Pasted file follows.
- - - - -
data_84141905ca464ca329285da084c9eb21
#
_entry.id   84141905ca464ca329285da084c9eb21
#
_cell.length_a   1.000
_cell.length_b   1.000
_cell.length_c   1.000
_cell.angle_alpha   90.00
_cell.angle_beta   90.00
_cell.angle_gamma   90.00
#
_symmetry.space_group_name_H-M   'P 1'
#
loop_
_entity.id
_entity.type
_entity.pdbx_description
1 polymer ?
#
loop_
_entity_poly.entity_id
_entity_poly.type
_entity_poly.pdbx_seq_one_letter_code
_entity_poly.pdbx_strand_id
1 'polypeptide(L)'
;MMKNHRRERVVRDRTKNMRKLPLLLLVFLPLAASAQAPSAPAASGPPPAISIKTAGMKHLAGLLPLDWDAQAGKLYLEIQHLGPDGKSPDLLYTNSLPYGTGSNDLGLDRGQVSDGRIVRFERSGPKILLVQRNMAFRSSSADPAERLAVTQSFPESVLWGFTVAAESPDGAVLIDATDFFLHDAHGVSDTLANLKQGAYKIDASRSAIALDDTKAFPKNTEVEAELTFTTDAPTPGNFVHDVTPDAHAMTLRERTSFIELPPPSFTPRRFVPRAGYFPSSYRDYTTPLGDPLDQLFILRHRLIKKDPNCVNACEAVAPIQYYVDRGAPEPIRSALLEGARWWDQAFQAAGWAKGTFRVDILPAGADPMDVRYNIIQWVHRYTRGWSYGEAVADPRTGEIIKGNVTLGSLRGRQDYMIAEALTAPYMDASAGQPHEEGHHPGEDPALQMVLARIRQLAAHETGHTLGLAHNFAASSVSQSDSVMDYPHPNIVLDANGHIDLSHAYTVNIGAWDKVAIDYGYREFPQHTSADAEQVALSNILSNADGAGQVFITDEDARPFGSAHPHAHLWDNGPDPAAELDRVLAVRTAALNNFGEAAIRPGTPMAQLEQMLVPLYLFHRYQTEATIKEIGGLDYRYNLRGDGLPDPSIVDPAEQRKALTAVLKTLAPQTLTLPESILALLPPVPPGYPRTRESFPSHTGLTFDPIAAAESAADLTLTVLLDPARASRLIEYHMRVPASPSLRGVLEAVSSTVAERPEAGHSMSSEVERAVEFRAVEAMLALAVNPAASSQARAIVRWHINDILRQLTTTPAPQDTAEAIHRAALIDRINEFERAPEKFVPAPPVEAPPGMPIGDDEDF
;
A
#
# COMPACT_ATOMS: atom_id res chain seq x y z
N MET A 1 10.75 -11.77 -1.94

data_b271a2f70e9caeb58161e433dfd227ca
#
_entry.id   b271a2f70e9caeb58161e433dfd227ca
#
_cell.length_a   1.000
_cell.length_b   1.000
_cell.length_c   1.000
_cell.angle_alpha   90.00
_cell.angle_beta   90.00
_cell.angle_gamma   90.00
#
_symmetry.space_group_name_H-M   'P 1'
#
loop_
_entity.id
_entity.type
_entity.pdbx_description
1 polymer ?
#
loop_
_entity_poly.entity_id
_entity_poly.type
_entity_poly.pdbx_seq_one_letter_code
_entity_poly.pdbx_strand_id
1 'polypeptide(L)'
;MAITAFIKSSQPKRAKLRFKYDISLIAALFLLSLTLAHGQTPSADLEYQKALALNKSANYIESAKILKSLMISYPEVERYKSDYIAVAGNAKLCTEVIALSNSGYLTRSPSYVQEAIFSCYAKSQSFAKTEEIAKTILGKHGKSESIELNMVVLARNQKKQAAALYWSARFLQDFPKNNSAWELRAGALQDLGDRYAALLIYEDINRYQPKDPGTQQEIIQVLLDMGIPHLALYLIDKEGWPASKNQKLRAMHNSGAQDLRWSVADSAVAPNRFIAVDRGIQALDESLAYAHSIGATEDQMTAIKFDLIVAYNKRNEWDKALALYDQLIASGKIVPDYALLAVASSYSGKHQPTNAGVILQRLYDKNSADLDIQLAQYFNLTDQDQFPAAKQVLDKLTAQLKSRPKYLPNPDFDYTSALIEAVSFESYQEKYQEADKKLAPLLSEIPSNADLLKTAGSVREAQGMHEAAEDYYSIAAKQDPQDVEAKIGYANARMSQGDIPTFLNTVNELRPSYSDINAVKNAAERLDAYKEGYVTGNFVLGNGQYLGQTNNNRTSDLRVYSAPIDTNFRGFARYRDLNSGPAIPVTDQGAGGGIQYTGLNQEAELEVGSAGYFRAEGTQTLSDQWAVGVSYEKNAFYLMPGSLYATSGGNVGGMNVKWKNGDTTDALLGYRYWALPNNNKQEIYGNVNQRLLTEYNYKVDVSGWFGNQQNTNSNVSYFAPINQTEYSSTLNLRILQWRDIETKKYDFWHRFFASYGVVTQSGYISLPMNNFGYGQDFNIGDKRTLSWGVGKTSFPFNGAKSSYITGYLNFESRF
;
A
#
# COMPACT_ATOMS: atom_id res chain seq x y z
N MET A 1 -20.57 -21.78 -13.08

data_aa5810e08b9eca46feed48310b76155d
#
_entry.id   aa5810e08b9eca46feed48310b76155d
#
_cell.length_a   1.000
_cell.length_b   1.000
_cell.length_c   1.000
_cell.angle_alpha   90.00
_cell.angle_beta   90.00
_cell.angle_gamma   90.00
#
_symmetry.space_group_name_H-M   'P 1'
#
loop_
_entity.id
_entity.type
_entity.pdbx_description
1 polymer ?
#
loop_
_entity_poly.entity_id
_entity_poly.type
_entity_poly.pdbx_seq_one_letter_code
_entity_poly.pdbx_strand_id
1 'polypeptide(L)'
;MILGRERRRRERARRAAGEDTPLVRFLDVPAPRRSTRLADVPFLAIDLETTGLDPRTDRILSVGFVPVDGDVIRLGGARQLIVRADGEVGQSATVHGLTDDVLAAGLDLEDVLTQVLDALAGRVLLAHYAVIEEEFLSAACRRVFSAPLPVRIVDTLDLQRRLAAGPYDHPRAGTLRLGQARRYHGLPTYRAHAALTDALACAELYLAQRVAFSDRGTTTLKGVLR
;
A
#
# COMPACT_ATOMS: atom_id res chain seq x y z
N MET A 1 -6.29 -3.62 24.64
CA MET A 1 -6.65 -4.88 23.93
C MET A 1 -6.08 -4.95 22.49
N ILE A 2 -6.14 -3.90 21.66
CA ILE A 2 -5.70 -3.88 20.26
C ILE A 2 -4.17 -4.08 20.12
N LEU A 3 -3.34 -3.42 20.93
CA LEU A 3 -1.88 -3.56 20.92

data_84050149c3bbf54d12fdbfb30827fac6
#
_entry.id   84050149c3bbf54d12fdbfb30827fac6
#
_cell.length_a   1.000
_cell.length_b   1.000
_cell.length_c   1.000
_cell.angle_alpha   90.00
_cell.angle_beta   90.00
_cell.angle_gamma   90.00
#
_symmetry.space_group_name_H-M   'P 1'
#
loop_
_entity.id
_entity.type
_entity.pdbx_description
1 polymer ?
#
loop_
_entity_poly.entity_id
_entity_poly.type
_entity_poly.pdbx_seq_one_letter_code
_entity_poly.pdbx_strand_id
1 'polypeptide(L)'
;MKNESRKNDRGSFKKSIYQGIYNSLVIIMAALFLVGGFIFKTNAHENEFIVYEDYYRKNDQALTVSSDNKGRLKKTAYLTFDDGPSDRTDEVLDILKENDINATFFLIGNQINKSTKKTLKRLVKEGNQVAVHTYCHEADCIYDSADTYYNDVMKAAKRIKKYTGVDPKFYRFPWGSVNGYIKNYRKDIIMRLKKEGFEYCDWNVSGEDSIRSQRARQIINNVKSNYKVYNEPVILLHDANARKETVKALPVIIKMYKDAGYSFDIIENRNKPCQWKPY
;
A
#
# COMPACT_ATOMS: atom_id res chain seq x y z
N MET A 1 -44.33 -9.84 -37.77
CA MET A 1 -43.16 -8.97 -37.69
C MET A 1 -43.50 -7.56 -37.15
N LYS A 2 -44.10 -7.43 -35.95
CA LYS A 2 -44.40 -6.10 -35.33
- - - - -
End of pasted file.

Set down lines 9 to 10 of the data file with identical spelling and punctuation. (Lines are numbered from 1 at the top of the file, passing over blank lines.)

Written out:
_cell.angle_beta   90.00
_cell.angle_gamma   90.00